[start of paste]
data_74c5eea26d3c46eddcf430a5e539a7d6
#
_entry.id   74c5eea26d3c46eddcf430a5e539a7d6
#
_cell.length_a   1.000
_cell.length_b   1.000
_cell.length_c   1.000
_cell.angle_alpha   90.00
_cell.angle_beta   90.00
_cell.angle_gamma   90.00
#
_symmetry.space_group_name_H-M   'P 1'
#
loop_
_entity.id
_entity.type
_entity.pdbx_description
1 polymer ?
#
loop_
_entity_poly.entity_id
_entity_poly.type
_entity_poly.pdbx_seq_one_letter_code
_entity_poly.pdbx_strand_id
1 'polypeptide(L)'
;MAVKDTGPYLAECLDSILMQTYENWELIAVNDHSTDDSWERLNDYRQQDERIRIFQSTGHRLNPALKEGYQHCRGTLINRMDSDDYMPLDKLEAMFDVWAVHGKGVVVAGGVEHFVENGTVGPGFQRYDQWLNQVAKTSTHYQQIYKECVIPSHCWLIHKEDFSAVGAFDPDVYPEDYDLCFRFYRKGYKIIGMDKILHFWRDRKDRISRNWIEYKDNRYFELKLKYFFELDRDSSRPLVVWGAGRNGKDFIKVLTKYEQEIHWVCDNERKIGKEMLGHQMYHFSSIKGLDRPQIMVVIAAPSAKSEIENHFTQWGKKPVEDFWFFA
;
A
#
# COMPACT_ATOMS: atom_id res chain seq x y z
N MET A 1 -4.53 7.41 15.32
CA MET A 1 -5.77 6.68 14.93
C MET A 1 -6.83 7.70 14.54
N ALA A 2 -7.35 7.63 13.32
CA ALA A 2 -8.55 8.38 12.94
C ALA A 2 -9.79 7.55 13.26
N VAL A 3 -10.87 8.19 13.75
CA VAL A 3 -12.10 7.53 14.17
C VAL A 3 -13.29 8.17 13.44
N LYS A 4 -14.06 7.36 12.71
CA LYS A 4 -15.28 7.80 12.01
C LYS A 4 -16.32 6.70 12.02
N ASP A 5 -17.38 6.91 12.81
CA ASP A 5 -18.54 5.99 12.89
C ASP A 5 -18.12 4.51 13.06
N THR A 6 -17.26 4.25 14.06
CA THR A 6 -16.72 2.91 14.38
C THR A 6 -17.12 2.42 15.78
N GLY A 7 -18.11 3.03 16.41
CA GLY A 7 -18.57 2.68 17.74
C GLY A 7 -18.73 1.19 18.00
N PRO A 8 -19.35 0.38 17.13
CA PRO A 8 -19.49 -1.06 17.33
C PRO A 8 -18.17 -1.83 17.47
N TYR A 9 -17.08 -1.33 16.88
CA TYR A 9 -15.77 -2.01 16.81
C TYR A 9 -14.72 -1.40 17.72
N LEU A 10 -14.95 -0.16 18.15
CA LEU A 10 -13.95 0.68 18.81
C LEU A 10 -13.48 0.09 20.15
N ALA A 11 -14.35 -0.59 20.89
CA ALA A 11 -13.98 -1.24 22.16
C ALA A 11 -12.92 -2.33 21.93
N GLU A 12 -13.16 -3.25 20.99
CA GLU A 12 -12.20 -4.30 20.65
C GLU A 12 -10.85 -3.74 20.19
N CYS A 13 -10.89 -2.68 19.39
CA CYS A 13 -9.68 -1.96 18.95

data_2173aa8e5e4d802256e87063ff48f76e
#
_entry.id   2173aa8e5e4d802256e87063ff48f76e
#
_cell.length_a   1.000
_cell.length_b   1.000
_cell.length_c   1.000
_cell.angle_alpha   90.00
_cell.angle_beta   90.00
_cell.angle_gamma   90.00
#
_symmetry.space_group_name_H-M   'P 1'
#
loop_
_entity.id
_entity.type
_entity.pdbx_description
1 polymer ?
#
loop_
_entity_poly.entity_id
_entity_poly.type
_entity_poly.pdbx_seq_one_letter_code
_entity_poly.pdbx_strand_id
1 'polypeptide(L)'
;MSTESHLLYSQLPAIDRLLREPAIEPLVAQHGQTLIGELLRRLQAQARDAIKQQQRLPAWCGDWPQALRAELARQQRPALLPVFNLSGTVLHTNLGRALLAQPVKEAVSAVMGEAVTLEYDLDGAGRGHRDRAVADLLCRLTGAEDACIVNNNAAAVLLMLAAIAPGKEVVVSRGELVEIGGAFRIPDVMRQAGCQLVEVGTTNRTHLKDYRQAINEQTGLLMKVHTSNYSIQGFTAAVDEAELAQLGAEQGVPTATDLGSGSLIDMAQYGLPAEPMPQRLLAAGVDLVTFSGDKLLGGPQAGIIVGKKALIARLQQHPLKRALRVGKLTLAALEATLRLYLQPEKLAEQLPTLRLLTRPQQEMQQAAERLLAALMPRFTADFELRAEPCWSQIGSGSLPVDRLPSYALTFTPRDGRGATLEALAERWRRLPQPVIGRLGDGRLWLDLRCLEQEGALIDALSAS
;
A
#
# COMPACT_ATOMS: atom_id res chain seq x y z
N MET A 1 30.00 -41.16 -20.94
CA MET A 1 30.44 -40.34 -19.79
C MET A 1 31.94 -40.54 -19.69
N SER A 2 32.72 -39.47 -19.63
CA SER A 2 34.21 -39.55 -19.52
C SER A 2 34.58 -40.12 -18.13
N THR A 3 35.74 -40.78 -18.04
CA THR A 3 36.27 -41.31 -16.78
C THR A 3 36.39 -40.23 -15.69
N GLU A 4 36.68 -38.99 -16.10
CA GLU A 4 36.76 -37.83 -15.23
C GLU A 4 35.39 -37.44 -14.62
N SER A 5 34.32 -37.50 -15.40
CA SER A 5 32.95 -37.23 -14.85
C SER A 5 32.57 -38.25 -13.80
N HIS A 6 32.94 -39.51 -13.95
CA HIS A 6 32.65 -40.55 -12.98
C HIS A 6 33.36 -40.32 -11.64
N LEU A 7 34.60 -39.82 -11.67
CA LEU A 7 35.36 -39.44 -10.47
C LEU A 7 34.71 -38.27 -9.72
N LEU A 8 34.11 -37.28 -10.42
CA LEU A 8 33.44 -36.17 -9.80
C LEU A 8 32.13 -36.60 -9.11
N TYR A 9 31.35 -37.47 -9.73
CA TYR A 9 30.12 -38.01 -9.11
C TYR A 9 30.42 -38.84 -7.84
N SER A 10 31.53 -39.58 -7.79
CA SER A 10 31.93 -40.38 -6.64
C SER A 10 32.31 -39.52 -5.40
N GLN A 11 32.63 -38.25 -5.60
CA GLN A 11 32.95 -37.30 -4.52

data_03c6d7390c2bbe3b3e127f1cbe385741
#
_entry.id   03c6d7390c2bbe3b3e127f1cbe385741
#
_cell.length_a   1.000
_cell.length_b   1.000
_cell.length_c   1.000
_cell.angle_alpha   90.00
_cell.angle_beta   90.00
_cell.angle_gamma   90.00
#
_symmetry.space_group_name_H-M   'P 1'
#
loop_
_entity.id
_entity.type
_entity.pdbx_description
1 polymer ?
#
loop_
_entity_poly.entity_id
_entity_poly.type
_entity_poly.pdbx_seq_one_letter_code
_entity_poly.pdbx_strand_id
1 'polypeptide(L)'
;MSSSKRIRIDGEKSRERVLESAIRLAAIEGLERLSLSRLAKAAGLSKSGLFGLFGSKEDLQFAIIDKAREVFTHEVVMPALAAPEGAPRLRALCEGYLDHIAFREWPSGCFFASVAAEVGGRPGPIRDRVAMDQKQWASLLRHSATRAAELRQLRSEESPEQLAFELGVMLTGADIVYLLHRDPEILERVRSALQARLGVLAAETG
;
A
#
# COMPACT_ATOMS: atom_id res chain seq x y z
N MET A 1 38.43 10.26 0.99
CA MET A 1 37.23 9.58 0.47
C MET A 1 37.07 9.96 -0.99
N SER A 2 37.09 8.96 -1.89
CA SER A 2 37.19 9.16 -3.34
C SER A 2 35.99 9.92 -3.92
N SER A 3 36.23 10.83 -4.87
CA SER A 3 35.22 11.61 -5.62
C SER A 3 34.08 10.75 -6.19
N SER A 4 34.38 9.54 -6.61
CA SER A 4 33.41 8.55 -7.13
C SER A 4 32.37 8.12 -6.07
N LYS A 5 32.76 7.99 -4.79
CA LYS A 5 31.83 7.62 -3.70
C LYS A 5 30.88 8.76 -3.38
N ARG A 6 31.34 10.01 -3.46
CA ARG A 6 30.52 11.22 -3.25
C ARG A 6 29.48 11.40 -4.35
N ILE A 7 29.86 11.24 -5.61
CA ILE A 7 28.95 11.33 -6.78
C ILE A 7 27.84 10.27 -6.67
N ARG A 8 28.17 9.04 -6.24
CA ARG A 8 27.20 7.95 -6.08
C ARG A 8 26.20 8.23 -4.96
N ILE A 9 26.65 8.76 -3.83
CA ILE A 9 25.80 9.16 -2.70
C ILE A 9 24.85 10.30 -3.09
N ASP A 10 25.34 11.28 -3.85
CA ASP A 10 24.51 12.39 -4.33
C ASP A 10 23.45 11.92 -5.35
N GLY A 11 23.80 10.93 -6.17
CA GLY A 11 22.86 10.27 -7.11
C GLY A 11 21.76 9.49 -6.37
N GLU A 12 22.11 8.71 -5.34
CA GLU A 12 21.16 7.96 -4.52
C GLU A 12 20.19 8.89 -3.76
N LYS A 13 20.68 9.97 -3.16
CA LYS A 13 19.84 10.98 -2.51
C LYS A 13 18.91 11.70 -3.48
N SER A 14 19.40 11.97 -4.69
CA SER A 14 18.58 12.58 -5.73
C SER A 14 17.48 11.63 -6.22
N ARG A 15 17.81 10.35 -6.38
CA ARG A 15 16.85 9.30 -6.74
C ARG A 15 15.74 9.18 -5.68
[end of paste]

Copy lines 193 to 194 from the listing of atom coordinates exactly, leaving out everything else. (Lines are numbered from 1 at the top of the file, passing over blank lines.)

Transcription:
C GLY A 11 21.76 9.49 -6.37
N GLU A 12 22.11 8.71 -5.34